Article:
- The Washington Times - Tuesday, August 9, 2016

With five states slated to weigh whether or not to legalize marijuana this November, a new report reveals that more Americans than ever before admit to regularly smoking weed.

Thirteen percent of adults surveyed by Gallup last month said they currently smoke pot, up from 7 percent only three years earlier.

While Gallup stops short of directly attributing the nearly 100 percent increase on any particular trend, the spike with respect to adults who openly admit marijuana use follows a years-long legalization effort that has successfully reduced or eliminated criminal penalties for pot smokers in several states with potentially more to come.

“States’ willingness to legalize marijuana could be a reason for the uptick in the percentage of Americans who say they smoke marijuana, regardless of whether it is legal in their particular state. Gallup finds residents in the West — home of all four states that have legalized recreational marijuana use — are significantly more likely to say they smoke marijuana than those in other parts of the country,” said Gallup.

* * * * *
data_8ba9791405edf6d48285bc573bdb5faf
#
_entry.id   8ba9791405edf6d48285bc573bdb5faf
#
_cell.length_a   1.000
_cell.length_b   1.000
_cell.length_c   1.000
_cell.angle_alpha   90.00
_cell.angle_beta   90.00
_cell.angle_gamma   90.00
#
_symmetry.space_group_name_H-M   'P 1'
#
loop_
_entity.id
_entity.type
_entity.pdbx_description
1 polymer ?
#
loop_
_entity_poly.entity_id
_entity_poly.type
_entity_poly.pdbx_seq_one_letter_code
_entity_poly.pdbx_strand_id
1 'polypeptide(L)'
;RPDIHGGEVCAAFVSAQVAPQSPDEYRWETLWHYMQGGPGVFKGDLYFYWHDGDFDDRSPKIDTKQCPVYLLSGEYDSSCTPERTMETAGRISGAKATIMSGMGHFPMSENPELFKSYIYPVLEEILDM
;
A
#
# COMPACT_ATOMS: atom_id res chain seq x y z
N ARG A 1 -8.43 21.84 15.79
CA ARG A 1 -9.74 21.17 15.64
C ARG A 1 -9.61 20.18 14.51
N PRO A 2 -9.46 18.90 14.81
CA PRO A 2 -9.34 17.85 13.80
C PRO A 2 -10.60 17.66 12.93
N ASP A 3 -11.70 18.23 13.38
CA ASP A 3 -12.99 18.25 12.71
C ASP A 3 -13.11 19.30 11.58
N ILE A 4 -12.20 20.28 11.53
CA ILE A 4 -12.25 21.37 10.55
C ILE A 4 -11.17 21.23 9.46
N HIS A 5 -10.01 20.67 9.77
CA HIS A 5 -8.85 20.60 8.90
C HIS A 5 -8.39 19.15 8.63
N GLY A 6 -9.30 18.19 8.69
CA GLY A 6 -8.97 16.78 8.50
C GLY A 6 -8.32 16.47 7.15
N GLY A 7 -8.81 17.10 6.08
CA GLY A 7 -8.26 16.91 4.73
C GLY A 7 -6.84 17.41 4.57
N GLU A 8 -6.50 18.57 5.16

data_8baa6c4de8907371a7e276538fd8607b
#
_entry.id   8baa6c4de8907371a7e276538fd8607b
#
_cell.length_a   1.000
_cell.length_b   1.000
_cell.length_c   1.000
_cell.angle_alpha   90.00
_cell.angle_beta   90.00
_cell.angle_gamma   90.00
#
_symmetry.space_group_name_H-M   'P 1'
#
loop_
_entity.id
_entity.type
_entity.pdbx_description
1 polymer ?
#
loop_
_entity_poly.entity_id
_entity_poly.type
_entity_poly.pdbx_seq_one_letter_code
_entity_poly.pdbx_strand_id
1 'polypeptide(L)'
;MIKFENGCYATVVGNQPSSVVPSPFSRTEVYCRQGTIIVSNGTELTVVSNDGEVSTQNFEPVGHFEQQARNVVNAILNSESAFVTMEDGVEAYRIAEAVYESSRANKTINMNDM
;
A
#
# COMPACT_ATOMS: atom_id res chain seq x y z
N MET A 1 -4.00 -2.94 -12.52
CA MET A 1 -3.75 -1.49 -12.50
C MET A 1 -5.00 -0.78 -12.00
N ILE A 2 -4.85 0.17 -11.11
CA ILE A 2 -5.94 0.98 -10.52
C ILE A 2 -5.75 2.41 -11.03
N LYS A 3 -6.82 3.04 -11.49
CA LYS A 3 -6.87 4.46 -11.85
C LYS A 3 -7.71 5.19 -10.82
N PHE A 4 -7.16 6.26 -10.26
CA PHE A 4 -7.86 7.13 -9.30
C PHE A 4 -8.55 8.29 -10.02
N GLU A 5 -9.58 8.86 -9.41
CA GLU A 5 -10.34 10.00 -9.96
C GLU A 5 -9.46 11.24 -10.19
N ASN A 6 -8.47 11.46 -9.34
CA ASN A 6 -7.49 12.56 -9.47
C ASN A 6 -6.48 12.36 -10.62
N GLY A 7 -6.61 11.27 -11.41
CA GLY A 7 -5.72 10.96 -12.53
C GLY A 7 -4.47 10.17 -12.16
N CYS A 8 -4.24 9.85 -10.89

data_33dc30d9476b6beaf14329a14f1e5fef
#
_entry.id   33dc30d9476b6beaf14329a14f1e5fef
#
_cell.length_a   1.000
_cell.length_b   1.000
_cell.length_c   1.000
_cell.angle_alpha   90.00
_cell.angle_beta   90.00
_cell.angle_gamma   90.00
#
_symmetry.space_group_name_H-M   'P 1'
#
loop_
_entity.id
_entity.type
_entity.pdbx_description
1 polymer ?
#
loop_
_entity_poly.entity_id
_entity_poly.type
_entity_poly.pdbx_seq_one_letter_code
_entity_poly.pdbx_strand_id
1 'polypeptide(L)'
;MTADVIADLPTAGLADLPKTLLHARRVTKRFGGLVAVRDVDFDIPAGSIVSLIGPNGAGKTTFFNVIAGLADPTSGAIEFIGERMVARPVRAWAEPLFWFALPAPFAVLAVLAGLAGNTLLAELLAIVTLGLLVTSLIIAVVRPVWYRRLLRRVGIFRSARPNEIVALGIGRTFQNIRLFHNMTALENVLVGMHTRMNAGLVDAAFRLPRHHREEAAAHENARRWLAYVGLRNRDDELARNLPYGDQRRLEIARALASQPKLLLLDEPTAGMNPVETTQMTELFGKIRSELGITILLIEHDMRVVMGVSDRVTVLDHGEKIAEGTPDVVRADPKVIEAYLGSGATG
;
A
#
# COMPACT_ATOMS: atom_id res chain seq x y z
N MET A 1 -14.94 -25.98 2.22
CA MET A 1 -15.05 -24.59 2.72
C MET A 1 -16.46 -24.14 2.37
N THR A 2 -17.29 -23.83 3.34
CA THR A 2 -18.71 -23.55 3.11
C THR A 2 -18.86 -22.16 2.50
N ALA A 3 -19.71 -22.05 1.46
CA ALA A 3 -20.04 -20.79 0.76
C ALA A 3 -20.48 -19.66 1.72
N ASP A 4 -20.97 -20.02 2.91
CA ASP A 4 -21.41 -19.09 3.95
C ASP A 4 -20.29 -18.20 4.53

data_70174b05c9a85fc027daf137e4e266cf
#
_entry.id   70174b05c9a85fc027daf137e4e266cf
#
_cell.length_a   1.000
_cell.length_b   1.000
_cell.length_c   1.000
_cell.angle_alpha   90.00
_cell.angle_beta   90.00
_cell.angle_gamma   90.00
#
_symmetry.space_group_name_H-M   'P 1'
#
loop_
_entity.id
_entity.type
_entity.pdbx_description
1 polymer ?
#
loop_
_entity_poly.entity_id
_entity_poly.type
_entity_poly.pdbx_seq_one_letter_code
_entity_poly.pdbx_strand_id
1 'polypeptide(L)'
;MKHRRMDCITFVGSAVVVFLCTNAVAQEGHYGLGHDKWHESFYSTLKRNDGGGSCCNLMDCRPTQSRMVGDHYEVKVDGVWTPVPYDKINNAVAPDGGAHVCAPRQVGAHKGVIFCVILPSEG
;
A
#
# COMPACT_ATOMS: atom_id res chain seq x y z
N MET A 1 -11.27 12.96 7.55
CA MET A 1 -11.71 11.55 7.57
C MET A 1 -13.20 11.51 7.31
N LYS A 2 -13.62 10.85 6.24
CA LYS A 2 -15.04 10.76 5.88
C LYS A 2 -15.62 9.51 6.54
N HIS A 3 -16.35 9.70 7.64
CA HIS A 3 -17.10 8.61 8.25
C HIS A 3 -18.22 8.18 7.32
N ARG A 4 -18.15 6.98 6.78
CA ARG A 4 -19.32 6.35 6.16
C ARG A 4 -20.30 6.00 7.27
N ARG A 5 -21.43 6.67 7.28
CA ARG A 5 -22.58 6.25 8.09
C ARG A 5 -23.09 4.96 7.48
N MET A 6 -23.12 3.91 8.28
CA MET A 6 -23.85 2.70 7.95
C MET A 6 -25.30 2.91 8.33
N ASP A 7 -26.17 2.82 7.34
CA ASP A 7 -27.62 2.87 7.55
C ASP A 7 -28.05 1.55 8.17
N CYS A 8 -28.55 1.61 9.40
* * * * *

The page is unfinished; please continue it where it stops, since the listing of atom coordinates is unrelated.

California green-lighted the nation’s first statewide medicinal marijuana program two decades ago, and roughly half the country has since followed suit. Colorado became the first state to allow for retail sales of marijuana for recreational use beginning in 2014, and three other states and Washington, D.C. have passed measures in the years since establishing rules for adults who want to get high without first obtaining a doctor’s prescription.

Yet while more adults than ever before told pollsters that they currently smoke marijuana, recent legislative changes do not appear to have made any long-term differences just yet. Despite the nearly 100 percent increase with regards to adults who admit currently smoking pot, the number of adults who say they’ve smoked marijuana at one point or another — 43 percent — is just one percentage point below last year’s figure.

As reported in February, around $5.4 billion worth of medicinal and recreational marijuana was legally sold within the U.S. last year. That figure could soon spike even further, depending on decisions voters make at the polls this November.

“As nine states vote on various levels of marijuana legalization this fall, 2016 could mark a significant legal shift on the issue,” Gallup acknowledged in the report released Monday. “Recreational use could become legal in as many as nine states (up from only four today), and medicinal use could become legal in an additional four states.”

• Andrew Blake can be reached at ablake@washingtontimes.com.

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